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Petition Urges Secretary of State to Name Middle East Christians as Genocide Victims


Musadeq Sadeq/U.S. State Department CC

Secretary of State John Kerry, center, shakes hand with James B. Cunningham U.S. Ambassador in Afghanistan in Kabul airport, Afghanistan, on Monday, March 25, 2013. Kerry arrived in Kabul for an official visiting from Afghanistan. (Photo by Musadeq Sadeq/U.S. State Department)

John Burger - published on 02/23/16

Kerry has until March 16 to make designation

As news broke Monday of a plan for a ceasefire in Syria, observers are still fearful that the US State Department will ignore Christians in an expected designation of genocide in the Middle East.

Now, a new effort will try to push Secretary of State John F. Kerry to not leave Christians out.

A petition launched by In Defense of Christians and the Knights of Columbus is urging Kerry not to exclude Christians from a declaration of genocide at the hands ISIS. The petition can be signed at

“Christians in Iraq and Syria have suffered injustice after injustice by being kidnapped, killed, having their homes and churches confiscated or destroyed, and being forced to flee for their lives. Because of jihadist hit squads, they fear to enter UN refugee camps and, as a result, are then often excluded from immigration to the West,” said Carl Anderson, CEO of the Knights of Columbus, who testified on the matter before a congressional subcommittee in December. “After all of this, these people deserve to have the U.S. State Department call what has happened to them by its rightful name: genocide — just as the European Parliament, Pope Francis, USCIRF and so many other prominent individuals and institutions have already done.”

The State Department is required by law to make a designation one way or the other on the matter by mid-March.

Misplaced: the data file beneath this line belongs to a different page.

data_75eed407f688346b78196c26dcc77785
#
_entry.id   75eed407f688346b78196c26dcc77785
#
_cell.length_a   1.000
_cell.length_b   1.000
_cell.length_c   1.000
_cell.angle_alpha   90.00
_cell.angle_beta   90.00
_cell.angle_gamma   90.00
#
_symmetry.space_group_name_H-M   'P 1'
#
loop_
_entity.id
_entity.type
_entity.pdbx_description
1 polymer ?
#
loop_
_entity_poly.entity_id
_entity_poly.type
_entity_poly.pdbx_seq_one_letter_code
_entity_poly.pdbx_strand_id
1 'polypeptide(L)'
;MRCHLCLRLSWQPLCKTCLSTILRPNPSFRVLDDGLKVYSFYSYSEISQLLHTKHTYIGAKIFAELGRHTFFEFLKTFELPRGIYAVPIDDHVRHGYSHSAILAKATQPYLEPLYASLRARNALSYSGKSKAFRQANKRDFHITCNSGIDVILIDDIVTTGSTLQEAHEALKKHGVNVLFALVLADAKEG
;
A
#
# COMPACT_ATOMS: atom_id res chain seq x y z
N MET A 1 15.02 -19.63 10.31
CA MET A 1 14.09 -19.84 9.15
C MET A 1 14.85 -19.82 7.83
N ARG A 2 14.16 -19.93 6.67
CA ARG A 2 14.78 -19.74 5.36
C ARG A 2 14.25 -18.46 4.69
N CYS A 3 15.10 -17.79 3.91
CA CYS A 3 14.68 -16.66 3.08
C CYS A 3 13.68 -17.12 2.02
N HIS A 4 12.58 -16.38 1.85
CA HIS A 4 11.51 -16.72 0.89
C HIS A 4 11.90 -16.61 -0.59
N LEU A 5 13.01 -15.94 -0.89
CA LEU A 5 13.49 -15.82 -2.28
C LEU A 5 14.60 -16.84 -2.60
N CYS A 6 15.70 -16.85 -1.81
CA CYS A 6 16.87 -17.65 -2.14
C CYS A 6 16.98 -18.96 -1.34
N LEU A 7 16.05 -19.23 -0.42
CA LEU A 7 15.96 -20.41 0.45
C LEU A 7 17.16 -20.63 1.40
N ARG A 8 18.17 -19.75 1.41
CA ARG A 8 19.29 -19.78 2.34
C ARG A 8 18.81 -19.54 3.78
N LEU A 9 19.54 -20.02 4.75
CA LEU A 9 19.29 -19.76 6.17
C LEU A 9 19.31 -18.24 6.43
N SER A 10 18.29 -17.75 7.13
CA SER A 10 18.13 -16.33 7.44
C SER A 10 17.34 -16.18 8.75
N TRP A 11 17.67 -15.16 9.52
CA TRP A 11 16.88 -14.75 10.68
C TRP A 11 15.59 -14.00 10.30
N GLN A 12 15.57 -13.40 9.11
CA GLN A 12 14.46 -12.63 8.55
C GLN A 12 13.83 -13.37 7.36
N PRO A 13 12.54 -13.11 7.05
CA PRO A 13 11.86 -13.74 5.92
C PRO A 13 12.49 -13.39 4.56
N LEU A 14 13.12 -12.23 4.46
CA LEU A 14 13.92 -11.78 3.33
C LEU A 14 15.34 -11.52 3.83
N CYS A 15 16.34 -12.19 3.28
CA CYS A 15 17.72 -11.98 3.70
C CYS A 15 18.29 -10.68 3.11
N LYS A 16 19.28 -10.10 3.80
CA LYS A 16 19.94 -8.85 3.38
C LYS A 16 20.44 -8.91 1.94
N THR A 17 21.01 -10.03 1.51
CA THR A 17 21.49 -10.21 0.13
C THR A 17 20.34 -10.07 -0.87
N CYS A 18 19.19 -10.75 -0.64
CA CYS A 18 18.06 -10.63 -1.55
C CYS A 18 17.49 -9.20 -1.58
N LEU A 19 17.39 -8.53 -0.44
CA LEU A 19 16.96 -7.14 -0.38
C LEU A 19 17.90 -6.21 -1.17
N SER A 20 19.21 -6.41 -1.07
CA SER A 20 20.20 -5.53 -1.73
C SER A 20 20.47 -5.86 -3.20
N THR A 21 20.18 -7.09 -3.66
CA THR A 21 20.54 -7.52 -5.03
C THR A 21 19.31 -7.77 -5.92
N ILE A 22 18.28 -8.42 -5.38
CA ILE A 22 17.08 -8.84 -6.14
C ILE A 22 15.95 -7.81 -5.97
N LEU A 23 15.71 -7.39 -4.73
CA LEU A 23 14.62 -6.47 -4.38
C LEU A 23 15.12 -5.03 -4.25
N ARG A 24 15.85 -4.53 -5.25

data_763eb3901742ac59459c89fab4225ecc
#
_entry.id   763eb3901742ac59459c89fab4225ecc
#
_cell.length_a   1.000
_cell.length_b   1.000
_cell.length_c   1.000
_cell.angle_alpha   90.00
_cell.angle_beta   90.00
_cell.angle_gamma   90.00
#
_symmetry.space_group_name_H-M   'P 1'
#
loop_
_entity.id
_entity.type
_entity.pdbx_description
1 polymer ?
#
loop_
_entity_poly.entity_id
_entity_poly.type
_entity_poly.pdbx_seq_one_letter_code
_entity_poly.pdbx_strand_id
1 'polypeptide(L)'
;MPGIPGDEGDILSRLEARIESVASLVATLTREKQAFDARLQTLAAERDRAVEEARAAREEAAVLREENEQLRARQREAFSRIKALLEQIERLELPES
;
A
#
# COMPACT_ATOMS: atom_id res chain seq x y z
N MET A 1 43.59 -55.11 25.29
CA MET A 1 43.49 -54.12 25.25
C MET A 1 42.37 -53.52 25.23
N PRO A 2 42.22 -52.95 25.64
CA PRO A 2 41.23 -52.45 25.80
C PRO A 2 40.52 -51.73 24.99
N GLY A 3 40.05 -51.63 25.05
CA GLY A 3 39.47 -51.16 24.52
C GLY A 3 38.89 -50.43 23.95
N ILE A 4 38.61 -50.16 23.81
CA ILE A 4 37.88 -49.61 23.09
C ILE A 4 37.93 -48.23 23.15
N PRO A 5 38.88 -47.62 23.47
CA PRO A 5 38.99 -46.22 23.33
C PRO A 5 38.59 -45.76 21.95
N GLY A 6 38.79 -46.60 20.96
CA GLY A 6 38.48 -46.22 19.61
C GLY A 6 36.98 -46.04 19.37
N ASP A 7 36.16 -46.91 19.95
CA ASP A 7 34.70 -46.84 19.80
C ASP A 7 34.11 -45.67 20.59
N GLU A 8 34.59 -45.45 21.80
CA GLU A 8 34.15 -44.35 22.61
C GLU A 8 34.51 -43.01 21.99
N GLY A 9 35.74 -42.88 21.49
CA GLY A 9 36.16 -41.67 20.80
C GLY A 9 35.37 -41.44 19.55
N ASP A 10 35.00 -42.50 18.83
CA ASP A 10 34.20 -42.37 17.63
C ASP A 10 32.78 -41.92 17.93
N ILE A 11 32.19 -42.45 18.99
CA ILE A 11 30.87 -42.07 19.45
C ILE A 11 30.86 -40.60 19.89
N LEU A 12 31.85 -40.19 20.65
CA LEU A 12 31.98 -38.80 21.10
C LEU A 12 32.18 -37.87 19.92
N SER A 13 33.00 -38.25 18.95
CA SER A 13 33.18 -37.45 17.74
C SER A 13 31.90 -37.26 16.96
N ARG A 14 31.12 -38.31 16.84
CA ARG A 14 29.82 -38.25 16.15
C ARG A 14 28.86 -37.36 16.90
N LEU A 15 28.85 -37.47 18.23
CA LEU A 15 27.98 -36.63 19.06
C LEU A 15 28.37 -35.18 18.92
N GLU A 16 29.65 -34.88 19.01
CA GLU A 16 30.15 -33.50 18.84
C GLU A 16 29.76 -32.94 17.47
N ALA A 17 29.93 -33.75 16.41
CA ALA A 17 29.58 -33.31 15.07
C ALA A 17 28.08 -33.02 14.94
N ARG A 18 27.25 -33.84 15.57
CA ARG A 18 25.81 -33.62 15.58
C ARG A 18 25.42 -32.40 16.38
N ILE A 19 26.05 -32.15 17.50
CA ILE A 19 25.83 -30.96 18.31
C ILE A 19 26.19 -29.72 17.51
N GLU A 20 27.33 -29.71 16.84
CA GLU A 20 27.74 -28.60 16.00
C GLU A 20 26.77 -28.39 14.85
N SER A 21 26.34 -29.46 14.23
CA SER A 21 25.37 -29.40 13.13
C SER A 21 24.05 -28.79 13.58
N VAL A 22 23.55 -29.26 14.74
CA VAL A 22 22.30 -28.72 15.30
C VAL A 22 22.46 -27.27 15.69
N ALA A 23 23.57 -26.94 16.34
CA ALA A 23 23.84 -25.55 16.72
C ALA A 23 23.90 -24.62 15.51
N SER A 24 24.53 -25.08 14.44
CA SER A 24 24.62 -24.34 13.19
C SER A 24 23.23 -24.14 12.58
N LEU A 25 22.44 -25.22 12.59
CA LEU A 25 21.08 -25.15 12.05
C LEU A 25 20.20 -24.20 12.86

Noting the “extensive and irrefutable evidence” that the so-called Islamic State’s actions toward Iraqi and Syrian Christians, as well as Yazidis and other vulnerable minorities, meet the criteria outlined by the United Nations Convention on the Prevention and Punishment of the Crime of Genocide, the petition explains that the evidence includes:

• assassinations of Church leaders

• mass murders and deportations

• torture

• kidnapping for ransom

• sexual enslavement and systematic rape of girls and women

• forcible conversions to Islam

• destruction of Christian churches, monasteries, cemeteries, and artifacts
The petition also notes that ISIS’ own public statements take “credit” for the murder of Christians precisely because they are Christian and express its intent to wholly eradicate Christian and other minority communities from its “Islamic State.”

In a common declaration signed in Havana Feb. 12, Pope Francis and Patriarch Kirill of the Russian Orthodox Church stated that in Iraq and Syria “whole families, villages and cities of our brothers and sisters in Christ are being completely exterminated.” The week before, the European Parliament passed a resolution declaring that ISIS “is committing genocide against Christians and Yazidis” and “other religious and ethnic minorities.”

In a recent op-ed for National Review, international religious freedom activist Nina Shea explained that in October the State Department leaked information that it would be issuing a designation of genocide, but recognize only Yazidis as victims. “This prompted Congress to mandate that Secretary John Kerry make a determination by March 16 on the precise question of whether “persecution . . . of Christians and people of other religions in the Middle East by violent Islamic extremists . . . constitutes genocide,” wrote Shea, director of the Hudson Institute’s Center for Religious Freedom. “Whether the official U.S. list of genocide victims includes or excludes Christians will affect the persecuted Christians enormously: in raising humanitarian aid, receiving asylum, overcoming de facto discrimination in U.N. resettlement programs, receiving restitution and reparation for seized land, and securing a place at the peace-negotiations table. It would also give these two-millennia-old Christian communities a sense of justice – something that still matters greatly to the families of Holocaust victims and that eludes the Armenian community.”

Christians in the Middle EastIslamist MilitantsKnights of Columbus
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